Brazilian Jiu Jitsu is an extremely popular martial art that has grown in popularity thanks to mixed martial arts. Before mixed martial arts, the sport rose to prominence in America, thanks to the world-renown Gracie family. However, most people know very little about where the effective martial art was before Brazil.
Brazilian Jiu Jitsu actually has its roots in Judo. A senior and experienced Judo player named Mitsuyo Maeda, traveled the world, demonstrating Judo. Eventually, he came to Brazil. During an exhibition, Carlos Gracie was so impressed with the martial art, that he started learning it from Maeda and after developing, he taught his siblings.
Carlos Gracie began to challenge experienced Capoeira artists in Brazil and with his success, Jiu Jitsu became extremely effective. The brothers focused on bringing skilled opponents to the ground and their art grew away from its origins in Judo. In 1925, the Gracie's created their first dojo and competed in fights called Vale Tudo. Helio Gracie spoke on his contributions to BJJ saying "I did not develop a sport. I developed a style for self-defense. Our Jiu Jitsu, is like what the samurai's do, without the weapons. We perfect the techniques so much, that even the week people like me, and anyone else can benefit from it."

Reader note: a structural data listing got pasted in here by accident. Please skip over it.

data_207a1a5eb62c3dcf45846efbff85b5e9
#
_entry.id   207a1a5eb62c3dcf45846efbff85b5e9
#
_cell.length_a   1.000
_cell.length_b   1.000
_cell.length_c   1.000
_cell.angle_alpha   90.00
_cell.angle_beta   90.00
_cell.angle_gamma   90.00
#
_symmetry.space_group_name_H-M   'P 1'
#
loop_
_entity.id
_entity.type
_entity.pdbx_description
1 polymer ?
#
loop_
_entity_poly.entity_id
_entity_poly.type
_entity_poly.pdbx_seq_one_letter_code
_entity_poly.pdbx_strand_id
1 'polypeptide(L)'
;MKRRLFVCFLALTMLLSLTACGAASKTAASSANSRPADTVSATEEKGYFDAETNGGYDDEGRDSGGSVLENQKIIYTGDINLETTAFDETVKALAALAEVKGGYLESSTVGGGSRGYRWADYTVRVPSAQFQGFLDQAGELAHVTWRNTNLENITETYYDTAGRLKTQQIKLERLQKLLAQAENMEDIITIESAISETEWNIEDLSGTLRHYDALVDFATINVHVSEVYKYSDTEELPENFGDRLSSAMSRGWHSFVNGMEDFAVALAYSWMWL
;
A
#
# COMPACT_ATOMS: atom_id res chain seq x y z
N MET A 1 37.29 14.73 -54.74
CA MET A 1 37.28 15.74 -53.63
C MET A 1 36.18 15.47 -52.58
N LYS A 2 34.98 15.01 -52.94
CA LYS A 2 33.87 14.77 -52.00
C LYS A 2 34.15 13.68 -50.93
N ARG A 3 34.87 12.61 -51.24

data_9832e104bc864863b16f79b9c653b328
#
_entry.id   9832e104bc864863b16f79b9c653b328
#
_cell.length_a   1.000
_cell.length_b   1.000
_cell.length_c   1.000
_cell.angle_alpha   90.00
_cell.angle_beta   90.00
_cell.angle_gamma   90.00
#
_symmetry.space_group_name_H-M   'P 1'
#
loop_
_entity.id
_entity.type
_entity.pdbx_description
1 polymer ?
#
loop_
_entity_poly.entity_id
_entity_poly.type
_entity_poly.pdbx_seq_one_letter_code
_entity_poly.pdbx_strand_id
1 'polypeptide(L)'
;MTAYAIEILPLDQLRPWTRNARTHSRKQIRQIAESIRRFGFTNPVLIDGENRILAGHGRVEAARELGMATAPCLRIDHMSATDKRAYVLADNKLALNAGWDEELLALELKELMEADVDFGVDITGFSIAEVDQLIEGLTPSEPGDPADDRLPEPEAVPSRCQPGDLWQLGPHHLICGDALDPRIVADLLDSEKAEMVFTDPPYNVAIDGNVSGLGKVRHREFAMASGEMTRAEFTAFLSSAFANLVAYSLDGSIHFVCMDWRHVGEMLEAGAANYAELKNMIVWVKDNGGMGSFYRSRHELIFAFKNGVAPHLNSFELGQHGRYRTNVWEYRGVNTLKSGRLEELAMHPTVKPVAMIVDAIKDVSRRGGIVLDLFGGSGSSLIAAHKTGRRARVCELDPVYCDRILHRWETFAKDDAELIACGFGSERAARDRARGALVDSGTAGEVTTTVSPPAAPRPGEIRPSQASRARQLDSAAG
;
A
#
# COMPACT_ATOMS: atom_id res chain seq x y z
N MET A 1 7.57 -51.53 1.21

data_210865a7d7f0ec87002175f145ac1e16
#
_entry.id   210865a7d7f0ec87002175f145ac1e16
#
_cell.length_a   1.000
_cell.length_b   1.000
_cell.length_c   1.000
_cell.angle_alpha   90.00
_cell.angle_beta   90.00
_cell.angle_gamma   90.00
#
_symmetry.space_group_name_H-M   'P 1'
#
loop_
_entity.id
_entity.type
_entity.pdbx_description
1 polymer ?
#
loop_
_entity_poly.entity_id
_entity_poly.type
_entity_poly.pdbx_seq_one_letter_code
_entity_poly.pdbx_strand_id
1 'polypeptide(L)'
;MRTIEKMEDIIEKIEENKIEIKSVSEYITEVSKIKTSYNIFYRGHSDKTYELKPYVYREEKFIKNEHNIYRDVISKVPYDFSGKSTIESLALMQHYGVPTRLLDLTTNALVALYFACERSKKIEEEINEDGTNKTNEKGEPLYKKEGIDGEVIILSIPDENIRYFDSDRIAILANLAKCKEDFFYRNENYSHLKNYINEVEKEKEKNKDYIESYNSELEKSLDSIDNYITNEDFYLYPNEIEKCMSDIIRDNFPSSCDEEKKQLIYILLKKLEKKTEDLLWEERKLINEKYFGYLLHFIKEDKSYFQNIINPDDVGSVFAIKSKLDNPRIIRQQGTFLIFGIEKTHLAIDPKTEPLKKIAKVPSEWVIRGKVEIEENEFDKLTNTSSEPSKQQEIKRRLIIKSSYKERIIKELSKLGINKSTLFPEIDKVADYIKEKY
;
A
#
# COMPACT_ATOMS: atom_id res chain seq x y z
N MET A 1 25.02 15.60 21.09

In the late 80s, the Gracies started organizing what is known now as "The Gracie Challenges." They demonstrated Brazilian Jiu Jitsu against traditional martial artists and helped developed the sport in the United States. During this time frame, the brothers referred to their style "Brazilian" Jiu Jitsu, in order to differentiate it from Japanese Jiu Jitsu and Judo.
The Gracie family was intimately involved with the development of the first Ultimate Fighting Championship, which took notes from the Brazilian Vale Tudo fights. Brazilian Jit Jitsu continues to grow in popularity and style.